The Influence of the Conception of Love in Plato's Symposium on Virgil's Aeneid and the French Eneas

By Al-Momani, Hassan Ali Abdullah | Studies in Literature and Language, March 1, 2012 | Go to article overview

The Influence of the Conception of Love in Plato's Symposium on Virgil's Aeneid and the French Eneas


Al-Momani, Hassan Ali Abdullah, Studies in Literature and Language


Abstract

This paper explores the influence of the conception of love in Plato's Symposium on Virgil's Aeneid and the French Eneas through a comparative analysis methodology that highlights the shared thread and influence between Plato's Symposium and Virgil's Aeneid and the French Eneas. The study mainly focuses on showing the readers how the Greek concept of the spiritual and heavenly love is highly praised and favored by Virgil's Aeneid and the French Eneas because it is an everlasting and healthy kind of love.

Key words: Earthly love; Spiritual love; Divine love; Greek concept of love; Plato's Symposium; Virgil's Aeneid; The French Eneas; Platonic love; Absolute love

There is no subject which has been ever thought of or written about in literature, particularly in poetry, more than the subject of love. Apart from the universal interest of poets in love, the fact remains that almost all human beings, primitive or civilized, must have experienced a kind of love in one way or another. Many great men of letters such as Plato and Ovid tackled the theme of love because it is a vital phenomenon which preoccupies the minds and hearts of men and women as long as there is life on earth.

Virgil's Aeneid and the French text Eneas depict the conception of love from different perspectives, in which there is clear evidence that Virgil's Aeneid and the French text Eneas are highly influenced by the Greek conception of love represented in Plato's Symposium. In this paper, I will trace this influence through studying both Plato's Symposium and its influence on Virgil's Aeneid and the French text Eneas.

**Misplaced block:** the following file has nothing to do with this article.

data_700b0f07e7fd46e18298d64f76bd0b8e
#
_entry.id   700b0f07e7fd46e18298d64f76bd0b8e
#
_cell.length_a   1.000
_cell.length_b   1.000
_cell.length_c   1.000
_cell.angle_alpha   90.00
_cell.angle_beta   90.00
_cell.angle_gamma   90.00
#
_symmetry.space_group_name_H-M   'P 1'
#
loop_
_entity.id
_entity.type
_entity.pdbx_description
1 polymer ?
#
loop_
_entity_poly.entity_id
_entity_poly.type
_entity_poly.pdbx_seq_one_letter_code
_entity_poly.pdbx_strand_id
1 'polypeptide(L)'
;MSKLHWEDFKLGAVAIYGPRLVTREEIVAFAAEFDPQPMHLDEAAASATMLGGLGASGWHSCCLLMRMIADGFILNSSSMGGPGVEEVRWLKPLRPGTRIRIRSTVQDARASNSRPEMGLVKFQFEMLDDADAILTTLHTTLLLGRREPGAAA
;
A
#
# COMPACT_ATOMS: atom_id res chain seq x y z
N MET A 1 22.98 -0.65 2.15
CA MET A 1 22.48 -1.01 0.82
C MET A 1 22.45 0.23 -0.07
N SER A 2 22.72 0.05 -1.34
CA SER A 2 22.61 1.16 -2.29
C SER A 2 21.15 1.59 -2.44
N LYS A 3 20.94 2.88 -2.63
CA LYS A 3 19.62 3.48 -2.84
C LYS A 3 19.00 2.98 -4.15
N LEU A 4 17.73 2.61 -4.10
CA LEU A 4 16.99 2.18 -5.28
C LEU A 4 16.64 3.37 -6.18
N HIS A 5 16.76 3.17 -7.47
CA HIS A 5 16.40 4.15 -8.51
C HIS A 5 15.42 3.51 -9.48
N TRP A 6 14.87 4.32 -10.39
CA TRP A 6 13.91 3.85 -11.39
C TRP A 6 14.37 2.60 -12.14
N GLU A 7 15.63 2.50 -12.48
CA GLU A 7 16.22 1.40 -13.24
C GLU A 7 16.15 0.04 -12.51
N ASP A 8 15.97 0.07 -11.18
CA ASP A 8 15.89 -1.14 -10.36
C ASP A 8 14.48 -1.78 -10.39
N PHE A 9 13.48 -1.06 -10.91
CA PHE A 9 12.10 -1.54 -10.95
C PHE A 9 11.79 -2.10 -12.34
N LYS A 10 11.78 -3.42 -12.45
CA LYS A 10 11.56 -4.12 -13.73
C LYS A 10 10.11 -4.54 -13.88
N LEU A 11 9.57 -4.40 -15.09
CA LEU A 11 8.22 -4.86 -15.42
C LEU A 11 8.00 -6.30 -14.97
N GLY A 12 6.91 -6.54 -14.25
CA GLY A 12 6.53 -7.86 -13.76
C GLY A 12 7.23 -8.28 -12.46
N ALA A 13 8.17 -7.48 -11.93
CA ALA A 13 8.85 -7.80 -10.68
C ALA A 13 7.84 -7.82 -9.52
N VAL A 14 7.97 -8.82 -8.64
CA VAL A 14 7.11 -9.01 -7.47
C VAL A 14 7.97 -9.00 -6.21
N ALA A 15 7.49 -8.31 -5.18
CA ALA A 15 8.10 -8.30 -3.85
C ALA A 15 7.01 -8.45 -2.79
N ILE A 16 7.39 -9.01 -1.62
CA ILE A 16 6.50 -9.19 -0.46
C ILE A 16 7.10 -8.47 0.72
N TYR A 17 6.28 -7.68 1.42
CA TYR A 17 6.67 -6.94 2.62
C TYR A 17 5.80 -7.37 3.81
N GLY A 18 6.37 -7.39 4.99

There are some critics who studied the influence of Plato's Symposium on Virgil's Aeneid and the French text Eneas depending on the fact that Plato was born before Virgil. Plato, the greatest philosopher of ancient Greece, was born in Athens in 428 or 427 B.C.E. to an aristocratic family, wheras Publius Vergilius Maro was born on the 15th of October, 70 B.C.E., near Mantua. Dickinson (2002) claims that the morality of Virgil's work, especially his ideas of good and evil are derived from the Platonic philosophy. The writer refers to Professor Jackson Knight's claim that "the golden bough wherewith Aeneas gains entrance to the 'Spiritual World beyond death' as a symbolic reference to Plato...As embodied in Virgil's poetry, the moral ideas are of profound value to Christian and pagan alike: there are the strongest grounds for saying that Virgil is the greatest creative genius of Western civilization" (377). Furthermore, Dickinson thinks that Aeneas was Augustus' friend: "he was subsidized by him" (377). The critic states that "there is no question that Virgil was influenced by the times he lived in" (377). Finally, Dickinson asks "how can a great artist not be so influenced?" (377).

Additionally, Wardy (2007) claims that Virgil's Aeneid is indirectly influenced by Plato's Symposium. He thinks that this influence is represented in the "light of the purported intertextual allusion" (155). He challenges the critics who think that there is no influence of Plato on Virgil. The critic thinks that Virgil does to incorporate his Platonic material in his text. Wardy argues that Virgil "never specifically tosses in a citation or generates an echo for its own sake: for him, writing is rewriting, as he harmoniously or polemically engages with the multiple traditions which he so spectacularly enriches. His encounters with Homer, Hesiod, Callimachus, Ennius, Lucretius, Catullus, and others are intricate and subtly ambitious affairs; but his tacit dialogue with Plato is another sort of conversation altogether" (155).

Wardy thinks that Nisus and Euryalus episode in Aeneid IX draws an inspiration from Phaedrus's speech in Plato's Symposium. He argues that this relationship is not casual. He describes this similarity by saying: "a part of Symposium is a partial blueprint, model, or template for a section of the Aeneid" (155). …

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